Why do Good Employees Give up their Jobs?

Image Employees Blog Training 3Metas

Image Employees Blog Training 3Metas

Employees give up their work for many reasons. Paternity / maternity issues (in other words, wanting to spend the first years of life with their children), flexible hours (being able to work from anywhere without a completely “fixed” schedule), economic problems (salary and / or benefits offered Are enough in relation to the needs), bad work environment (bosses or work groups stressful and demotivating), stagnation (lack of opportunities for growth and / or development and application of skills), these and many more reason are undoubtedly one Of the greatest headaches by employers, considering the increased difficulty in getting “good” employees and the cost / detriment of turnover within a company.

Many of these reasons are difficult to address by an employer because they involve life events in the employee’s world outside of work, however, most of the reasons why employees leave their job are under the employer’s control. Knowing this, the next question should be, what is the solution?

The first step in answering this question is to keep in touch with them, how they feel, what they think and what they expect. It is important at this point to clarify that the answers to these questions vary constantly throughout the working life of the employees (obviously, we are talking about changing people, susceptible to a number of external factors), and who often have neither Even a clear answer, in other words, sometimes the employees themselves do not know what they want or what their expectations are in the medium term within the company.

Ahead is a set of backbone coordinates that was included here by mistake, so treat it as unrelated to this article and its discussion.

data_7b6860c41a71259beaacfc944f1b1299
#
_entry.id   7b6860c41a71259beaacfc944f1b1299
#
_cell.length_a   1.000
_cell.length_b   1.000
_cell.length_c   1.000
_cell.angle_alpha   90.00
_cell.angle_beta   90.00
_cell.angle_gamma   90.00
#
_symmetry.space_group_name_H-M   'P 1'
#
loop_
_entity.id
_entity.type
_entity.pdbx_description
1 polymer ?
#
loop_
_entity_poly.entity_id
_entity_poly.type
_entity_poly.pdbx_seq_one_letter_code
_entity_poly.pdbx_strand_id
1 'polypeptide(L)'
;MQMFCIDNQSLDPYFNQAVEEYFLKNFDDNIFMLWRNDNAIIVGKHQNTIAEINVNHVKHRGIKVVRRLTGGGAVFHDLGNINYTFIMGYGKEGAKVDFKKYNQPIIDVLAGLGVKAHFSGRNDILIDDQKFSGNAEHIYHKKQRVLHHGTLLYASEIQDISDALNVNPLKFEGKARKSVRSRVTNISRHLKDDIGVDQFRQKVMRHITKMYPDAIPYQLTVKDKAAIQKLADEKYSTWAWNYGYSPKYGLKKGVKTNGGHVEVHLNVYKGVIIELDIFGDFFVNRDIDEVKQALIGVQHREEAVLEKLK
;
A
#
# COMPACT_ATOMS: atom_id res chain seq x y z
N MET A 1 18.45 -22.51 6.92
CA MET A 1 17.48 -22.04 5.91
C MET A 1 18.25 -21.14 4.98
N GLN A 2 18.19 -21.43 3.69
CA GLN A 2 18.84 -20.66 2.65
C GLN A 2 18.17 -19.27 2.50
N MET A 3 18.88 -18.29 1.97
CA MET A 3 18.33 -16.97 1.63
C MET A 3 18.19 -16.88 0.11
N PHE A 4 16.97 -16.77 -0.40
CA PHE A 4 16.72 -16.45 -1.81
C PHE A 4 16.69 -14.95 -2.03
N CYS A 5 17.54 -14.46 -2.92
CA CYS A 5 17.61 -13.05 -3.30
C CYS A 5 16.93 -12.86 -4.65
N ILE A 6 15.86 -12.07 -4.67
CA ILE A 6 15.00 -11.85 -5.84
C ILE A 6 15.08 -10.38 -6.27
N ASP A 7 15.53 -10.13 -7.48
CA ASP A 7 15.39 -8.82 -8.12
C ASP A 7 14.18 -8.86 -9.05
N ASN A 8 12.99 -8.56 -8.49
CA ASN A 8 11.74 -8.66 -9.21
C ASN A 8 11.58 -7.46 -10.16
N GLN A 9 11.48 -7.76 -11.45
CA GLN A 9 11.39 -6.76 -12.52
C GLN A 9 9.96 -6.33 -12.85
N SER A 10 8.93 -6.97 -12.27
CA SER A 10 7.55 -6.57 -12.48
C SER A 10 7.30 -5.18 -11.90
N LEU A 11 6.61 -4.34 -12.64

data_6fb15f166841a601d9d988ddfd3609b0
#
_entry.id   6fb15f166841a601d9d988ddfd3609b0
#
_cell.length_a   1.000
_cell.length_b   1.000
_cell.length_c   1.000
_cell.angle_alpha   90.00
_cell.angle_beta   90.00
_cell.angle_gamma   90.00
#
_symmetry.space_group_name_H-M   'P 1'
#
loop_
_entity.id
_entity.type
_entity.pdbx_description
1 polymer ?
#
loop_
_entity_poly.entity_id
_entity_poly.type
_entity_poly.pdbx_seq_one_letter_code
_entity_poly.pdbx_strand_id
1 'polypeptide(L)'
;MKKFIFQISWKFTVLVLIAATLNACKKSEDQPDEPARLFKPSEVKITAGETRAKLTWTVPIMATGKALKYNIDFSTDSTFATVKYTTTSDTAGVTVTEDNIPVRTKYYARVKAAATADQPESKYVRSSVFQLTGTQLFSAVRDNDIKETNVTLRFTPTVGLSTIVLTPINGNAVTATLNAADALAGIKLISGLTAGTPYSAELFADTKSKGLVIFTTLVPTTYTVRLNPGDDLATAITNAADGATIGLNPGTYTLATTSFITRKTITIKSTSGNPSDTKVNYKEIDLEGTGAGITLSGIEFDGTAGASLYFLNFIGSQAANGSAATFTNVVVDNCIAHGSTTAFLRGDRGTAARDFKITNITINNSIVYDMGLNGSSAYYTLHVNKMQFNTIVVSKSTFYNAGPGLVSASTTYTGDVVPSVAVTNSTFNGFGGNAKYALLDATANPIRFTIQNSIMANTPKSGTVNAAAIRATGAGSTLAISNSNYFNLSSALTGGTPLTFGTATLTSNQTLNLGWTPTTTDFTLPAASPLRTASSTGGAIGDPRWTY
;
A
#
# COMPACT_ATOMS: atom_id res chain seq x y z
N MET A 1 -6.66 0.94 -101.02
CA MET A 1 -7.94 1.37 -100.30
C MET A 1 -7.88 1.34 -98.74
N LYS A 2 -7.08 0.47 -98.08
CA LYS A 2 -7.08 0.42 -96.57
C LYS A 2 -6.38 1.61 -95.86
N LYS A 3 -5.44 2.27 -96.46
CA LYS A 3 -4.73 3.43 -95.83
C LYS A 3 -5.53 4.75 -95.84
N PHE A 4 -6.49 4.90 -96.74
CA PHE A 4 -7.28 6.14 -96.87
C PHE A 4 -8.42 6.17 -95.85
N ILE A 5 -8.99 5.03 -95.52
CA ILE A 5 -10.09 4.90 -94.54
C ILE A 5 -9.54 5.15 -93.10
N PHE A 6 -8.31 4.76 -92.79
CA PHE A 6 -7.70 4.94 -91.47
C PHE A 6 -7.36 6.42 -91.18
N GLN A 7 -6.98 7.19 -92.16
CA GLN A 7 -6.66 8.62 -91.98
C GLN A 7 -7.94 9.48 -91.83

Here comes the real challenge for organizations, as it is not only knowing how to do what to do to keep “interested” employees within their functions. We then go on to say that there is no magic recipe for retaining employees. Each person is a different world, complex and full of particularities, which makes it practically impossible to standardize a solution. However, there are several things that can help minimize this problem or at least not take it by surprise:

• Communication: it is the pillar of every business (and speaking of employers and employees we could say that this is a very important business relationship). Saying things as they are and in a timely manner, without creating false expectations, but above all eliminating speculation, is a very effective practice to maintain labor relations. Feedback between employees and bosses is one of the best ways to create communication channels for a stable “relationship”. Do not be afraid to recognize the talents of your employees, colleagues or bosses, nor to mention things that could be made better (here it is important to clarify that good communication should always be based on respect and the proper form, moment and place To express the different opinions).

• Motivation: help each person find their way to success. This seems rather complicated, but in reality it is not. Set goals that push employees out of the comfort zone, challenge their own minds, to achieve what might at first seem inconceivable, to train, to train, to stimulate creativity. Our motto has always been: “Not all people are good for everything, but every person is good for something”, so you just have to help each person recognize what maybe hidden talent he has. There is nothing worse than a boring employee with what he does, at that point none of the other factors (salary, benefits, flexibility, etc.) is going to achieve anything beyond a short-term frustration with the company and all around.
If you want to keep the best employees, you need to think carefully about how they are treated. Talented employees have a lot of options, so the only way they stay is if they want to.